9. It remains to consider whether, on the merits, there should be an order in favour of the appellant. Of that, we have no doubt whatsoever. The proceedings in which she seeks to intervene arise in execution of a mortgage decree. She has purchased the properties comprised in the decree for Rs. 60,000 under a covenant that they are free from encumbrances. And after here purchase, the first respondent has started proceedings for sale of the properties, nearly 18 years after the decree had been passed. The appellant maintains that the execution proceedings are barred by limitations, and desires to be heard on that question. It is true that P.B. Mukharji J., has rejected this contention, but a reading of his judgment shows - and that is what he himself observes - that there are substantial questions of law callingfor decision. Even apart from the plea of limitation, there is also a question as to the amount payable in discharge and satisfaction of the decree obtained by the first respondent is Suit No. 158 of 1935. Both the respondents claim that they have settled it at Rs. 17,670. But it is stated for the appellant that under the decree which is sought to be executed the amount recoverable for principal and interest will not exceed Rs. 6,000. In the affidavit of Sanjit Kumar Ghose dated December 20, 1956, filed on behalf of the first respondent, particulars are given as to how the sum of Rs. 17,670 was made up. It will be seen therefrom that a sum of Rs. 7,200 is claimed for interest up to March 8, 1956, calculating it not at the rate provided in the final decree but at the contract rate. Then a sum of Rs. 5,000 is included as for costs incurred by the mortgagee in suits other than Suit No. 158 of 1935 and in proceedings connected therewith. The appellant contends that the properties in her hands could, under no circumstances, be made liable for his amount. A sum of Rs. 1,750 is agreed to be paid for costs in the sale reference, in the proceedings before P.B. Mukharji J. and in Appeal No. 152 of 1955. Asks the appellant, where is the settlement in this, and how can it bind me It is obvious that there are several substantial questions arising for determination in which the appellant as purchaser of the properties is vitally interested, and indeed is the only person interested. As a purchaser pendente lite, she will be bound by the proceedings taken by the first respondent in execution of her decree, and justice requires that she should be given an opportunity to protect her rights.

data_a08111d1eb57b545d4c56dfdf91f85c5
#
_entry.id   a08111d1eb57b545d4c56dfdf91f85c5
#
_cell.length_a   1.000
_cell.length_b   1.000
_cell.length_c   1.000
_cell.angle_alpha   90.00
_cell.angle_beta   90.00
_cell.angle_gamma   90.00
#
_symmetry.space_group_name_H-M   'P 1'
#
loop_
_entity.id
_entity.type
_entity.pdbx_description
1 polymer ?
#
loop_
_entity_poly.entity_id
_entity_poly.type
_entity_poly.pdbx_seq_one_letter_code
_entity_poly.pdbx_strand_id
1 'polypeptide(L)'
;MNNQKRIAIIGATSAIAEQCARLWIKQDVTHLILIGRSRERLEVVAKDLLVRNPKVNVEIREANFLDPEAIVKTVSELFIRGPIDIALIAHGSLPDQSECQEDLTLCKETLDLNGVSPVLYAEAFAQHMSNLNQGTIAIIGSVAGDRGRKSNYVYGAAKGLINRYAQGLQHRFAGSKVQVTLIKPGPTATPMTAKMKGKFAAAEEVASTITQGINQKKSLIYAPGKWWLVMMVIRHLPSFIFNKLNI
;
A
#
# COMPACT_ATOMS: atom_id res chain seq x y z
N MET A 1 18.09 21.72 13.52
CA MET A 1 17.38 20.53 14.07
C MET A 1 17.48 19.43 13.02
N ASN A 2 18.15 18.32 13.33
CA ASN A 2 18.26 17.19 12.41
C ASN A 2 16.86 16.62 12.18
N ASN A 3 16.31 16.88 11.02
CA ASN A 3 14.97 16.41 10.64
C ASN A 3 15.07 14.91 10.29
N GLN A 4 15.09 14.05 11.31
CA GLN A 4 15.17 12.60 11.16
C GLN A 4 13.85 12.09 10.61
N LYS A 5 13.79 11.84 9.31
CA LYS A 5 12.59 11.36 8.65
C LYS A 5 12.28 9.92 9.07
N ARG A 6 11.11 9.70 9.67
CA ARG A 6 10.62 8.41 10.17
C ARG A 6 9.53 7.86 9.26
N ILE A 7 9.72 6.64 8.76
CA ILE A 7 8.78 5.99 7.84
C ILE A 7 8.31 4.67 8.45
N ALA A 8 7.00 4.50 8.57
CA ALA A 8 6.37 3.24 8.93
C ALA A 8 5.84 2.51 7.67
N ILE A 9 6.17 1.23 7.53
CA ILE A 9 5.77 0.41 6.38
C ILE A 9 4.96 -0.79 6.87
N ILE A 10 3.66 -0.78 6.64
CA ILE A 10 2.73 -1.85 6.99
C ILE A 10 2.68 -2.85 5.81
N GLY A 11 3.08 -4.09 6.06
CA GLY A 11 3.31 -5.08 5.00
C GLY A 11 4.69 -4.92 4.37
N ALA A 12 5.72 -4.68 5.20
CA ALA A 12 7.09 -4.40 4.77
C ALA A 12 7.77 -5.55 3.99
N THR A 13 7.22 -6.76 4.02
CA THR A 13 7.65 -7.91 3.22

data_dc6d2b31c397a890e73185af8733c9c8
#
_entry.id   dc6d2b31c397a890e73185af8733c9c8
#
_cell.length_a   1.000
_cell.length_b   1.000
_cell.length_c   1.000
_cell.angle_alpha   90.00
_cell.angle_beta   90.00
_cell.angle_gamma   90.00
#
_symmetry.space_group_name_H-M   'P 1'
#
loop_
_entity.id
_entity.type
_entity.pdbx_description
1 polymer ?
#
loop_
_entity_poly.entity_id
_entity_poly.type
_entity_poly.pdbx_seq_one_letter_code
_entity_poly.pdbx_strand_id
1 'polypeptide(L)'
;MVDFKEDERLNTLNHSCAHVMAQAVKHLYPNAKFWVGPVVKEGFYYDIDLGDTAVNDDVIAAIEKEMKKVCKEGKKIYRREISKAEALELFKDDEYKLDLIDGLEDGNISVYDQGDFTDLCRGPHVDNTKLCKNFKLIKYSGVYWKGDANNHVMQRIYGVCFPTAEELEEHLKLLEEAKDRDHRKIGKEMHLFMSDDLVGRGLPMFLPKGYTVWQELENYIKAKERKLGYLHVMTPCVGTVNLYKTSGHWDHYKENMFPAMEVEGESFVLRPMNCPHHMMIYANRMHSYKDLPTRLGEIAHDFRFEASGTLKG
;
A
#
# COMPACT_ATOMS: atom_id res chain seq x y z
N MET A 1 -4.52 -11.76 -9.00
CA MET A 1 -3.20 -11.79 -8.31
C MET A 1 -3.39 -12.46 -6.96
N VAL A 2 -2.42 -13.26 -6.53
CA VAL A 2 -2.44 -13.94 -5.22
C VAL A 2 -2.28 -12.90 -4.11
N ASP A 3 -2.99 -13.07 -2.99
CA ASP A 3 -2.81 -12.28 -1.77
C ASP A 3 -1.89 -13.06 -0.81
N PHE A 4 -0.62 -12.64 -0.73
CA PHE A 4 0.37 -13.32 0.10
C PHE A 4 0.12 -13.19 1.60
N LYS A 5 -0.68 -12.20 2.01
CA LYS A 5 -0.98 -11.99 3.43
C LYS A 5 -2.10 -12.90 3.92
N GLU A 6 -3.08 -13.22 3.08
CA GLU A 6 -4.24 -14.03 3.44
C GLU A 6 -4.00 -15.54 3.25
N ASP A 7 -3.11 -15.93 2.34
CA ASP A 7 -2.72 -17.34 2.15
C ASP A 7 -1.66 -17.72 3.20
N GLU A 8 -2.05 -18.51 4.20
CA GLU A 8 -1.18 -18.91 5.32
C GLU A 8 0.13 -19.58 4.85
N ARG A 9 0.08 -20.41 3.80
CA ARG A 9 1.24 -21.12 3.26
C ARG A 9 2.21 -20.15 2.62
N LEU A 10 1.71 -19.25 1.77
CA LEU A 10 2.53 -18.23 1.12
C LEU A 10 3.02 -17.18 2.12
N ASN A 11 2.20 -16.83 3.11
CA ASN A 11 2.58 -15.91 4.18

10. We accordingly set aside the order of the Court below dated August 6, 1956 and direct that the appellant be brought on record as additional appellant in Appeal No. 152 of 1955. As Sudhir Kumar Mitter, the appellant now on record, has dropped the fight with the first respondent, we conceive that no embarrassment will result in there being on record two appellants with conflicting interest. But, in any event, the Court can, if necessary, take action suo motu either under O. 1, r. 10 or in its inherent jurisdiction and transpose Sudhir Kumar Mitter as second respondent in the appeal, as was done in In re Mathews. Oates v. Mooney (1905) 2 Ch. 460, and Vanjiappa Goundan v. Annamalai Chettiar : AIR1940Mad69 . As for costs, the appellant should, in terms of the order of this Court granting her leave to appeal, pay the contesting respondent her costs in this appeal. The costs of and incidental to the application in Appeal No. 152 of 1955 in the High Court will aside the result of that appeal.
11. Appeal allowed.